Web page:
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What Cannabis Does for Chronic Pain

Does Cannabis help you with joint pain? Is it safe and effective to use? Does it help relieve chronic intractable pain? Learn more about cannabis here.
By
Updated October 22, 2020
Cannabis for pain: The best strains for chronic pain relief (Image/Shutterstock)

Aside from epilepsy, which is so effectively treated by cannabinoids that the FDA has approved a prescription drug for the condition based on CBD, medical marijuana is most often associated with treatment for chronic pain.

A recent study found that chronic pain was the qualifying condition for patient medical marijuana cards in 65 percent of cases.

But how does cannabis actually impact chronic pain? Is there a good reason for chronic pain sufferers to seek marijuana treatment, or is it merely a passing fad? Read on to find out.

The Endocannabinoid System

To understand what cannabis does for chronic pain, one first must understand the endocannabinoid system. Present in living creatures since before human evolution, the endocannabinoid system is a biological system responsible for maintaining homeostasis within the human body.

The system produces molecules called endocannabinoids, which help to regulate different functions in different systems, like memory, immunity, digestion, respiration, and more.

The goal of both endocannabinoids and the endocannabinoid system is to keep the body balanced and functioning normally, regardless of the surrounding environment.

The endocannabinoid system works alongside the nervous system, helping the brain to communicate different kinds of messages — especially those concerning pain.

Studies on the endocannabinoid system have found it to be one of the key systems for regulating pain sensation.

Endocannabinoids that generate a pain response is created by the endocannabinoid system upon injury and dissipate upon healing — but sometimes, something goes wrong.

If the body is unable to heal an injury fully, the endocannabinoid system may continue to incite a pain response; additionally, the endocannabinoid system can become dysfunctional, causing pain symptoms even in the absence of physical damage. Thus, taking control of the endocannabinoid system can be an effective way of managing chronic pain. This is where the use of cannabis comes in.

THC vs. CBD

When users consume cannabis, unique compounds called cannabinoids make their way into the bloodstream, where they travel to interact with endocannabinoid receptors in the brain and body.

There are more than 100 known cannabinoids, but only two seem to have a promising impact on the experience of pain: THC and CBD.

Delta-9-tetrahydrocannabinoid (THC) has become the most prominent cannabinoid, thanks to its favorable psychoactive properties. THC functions similarly to endocannabinoids: It binds to endocannabinoid receptors, compelling certain systems to act in certain ways. However, unlike endocannabinoids, THC floods the endocannabinoid system and forces extraordinary responses, like euphoria, muscle relaxation, and strong hunger. When a user overdoses on THC, these responses become extreme, manifesting as paranoia, panic, and severe nausea.

In contrast, cannabidiol (CBD) offers no psychoactive effects but does have some impact on the endocannabinoid system.

The second most prevalent cannabinoid, CBD was once thought to bind with other endocannabinoid receptors ignored by THC — but researchers have found no evidence of this behavior.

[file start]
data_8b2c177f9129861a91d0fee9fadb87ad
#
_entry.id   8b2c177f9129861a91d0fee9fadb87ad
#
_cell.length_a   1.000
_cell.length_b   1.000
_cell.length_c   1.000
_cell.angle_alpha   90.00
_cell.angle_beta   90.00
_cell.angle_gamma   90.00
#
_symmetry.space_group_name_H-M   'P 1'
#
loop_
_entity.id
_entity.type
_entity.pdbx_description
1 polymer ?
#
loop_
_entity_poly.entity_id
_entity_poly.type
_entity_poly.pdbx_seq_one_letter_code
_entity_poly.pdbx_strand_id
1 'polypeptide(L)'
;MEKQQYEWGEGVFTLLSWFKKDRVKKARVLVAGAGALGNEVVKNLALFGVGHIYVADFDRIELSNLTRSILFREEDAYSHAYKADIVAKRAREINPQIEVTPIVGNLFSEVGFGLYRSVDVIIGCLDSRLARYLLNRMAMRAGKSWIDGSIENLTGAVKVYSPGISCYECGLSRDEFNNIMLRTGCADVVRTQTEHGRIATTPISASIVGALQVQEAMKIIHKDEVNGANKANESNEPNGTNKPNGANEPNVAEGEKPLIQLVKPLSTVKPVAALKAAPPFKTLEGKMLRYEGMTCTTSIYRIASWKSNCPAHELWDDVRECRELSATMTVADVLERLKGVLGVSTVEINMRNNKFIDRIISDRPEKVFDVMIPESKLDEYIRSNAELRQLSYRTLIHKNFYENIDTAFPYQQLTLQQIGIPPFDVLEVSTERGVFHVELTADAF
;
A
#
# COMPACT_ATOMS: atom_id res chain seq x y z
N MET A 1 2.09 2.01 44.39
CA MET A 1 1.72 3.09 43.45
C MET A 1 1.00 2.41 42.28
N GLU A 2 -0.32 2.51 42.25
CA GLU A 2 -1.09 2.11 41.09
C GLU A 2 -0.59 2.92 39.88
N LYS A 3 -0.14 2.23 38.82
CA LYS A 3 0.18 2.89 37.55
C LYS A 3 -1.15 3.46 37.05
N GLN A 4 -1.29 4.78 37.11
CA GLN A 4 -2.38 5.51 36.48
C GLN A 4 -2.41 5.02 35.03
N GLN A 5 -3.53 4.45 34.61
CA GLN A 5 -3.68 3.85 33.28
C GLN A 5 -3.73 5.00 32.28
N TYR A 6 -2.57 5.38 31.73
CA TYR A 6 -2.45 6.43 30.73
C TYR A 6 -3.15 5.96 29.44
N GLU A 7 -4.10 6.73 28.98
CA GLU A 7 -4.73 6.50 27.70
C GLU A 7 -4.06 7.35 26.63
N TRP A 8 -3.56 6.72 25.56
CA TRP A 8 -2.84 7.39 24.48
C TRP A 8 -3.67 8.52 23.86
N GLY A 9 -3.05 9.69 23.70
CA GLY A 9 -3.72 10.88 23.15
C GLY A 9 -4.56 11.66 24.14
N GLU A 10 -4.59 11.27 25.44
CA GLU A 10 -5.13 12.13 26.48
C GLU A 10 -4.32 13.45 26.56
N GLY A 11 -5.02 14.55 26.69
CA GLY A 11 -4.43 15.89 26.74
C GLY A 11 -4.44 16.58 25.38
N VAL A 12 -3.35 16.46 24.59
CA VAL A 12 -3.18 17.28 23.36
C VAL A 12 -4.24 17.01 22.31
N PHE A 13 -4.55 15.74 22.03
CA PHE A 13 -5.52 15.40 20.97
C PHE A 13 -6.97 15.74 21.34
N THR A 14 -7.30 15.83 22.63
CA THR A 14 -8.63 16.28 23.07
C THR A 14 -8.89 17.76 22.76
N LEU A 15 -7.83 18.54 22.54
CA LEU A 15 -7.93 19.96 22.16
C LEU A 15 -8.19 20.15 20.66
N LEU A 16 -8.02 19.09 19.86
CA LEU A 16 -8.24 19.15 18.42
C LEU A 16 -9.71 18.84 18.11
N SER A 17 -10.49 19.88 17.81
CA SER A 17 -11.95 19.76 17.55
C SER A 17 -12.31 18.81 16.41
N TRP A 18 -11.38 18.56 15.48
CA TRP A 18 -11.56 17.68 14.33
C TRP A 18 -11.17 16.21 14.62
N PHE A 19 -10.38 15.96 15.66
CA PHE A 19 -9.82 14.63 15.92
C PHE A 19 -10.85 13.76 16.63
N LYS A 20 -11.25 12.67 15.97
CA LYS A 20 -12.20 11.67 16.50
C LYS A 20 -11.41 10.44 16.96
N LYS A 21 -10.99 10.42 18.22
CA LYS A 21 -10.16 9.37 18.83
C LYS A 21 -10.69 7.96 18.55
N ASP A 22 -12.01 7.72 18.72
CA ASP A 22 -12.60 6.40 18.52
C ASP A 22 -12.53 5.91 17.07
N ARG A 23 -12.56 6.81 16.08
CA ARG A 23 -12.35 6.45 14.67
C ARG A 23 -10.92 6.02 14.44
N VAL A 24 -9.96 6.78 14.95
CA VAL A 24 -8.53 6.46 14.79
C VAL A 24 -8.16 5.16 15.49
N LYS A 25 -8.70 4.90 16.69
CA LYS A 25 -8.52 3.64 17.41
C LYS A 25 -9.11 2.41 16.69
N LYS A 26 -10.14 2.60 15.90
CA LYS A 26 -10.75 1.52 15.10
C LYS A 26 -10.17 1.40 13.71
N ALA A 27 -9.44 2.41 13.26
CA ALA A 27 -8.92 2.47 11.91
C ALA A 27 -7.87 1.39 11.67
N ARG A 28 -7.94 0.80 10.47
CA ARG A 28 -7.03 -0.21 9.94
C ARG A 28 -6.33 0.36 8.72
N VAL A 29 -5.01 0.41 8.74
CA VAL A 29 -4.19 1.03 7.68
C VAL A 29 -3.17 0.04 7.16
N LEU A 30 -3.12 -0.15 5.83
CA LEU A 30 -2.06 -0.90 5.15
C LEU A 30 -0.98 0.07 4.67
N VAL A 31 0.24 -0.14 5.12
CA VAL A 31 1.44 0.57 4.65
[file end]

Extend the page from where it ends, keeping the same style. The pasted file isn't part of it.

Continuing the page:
Instead, prevailing theories suggest that CBD influences the endocannabinoid system to produce more of certain beneficial endocannabinoids, which facilitate feelings of comfort, calm, and relaxation.

Both THC and CBD seem to have effects on the experience of pain — CBD by reducing inflammation and facilitating healing and THC by disrupting pain signals and replacing them with more pleasant sensations.

Some researchers believe that THC and CBD function synergistically to address the issue of pain, and they might also make good use of less prominent cannabis chemicals like terpenes and flavonoids.

The problem is that many modern cannabis strains are not bred for balanced THC and CBD content. Because THC is responsible for the enjoyable high, most cannabis growers focus on increasing THC content as much as possible — which isn’t ideal for those seeking treatment for chronic pain.

Instead, users should look for full-spectrum concentrates, which include higher CBD content but do not eliminate THC, terpenes, flavonoids, or other useful compounds.

It might be worth noting that full-spectrum and broad-spectrum concentrates are not identical; users confused about the difference might ask questions at a trustworthy dispensary, like any of these: https://weedmaps.com/dispensaries/in/united-states/california

Though researchers aren’t totally clear on how cannabis affects the experience of pain, they are certain that it does.

By experimenting with different cannabis products, users should be able to find a safe and effective management program to live successfully with chronic pain.

Author

Contributor : Dr. Frank S. Lizzio (Joint Health Magazine)

Dr. Frank S. Lizzio is a graduate of the New York Chiropractic College and has been practicing chiropractic care for 36 years in NY, including private practice and a clinical rotation at the Bronx Veterans Administration Hospital. He enjoys teaching Indoor Cycling and Group Fitness Classes in his free time, holding training certifications from Spinning.com, Keiser (indoor cycling) and AFFA (group fitness). His classes are in the HIIT format (high-intensity interval training) and believe fitness is attained and maintained through proper nutrition and exercise.

 

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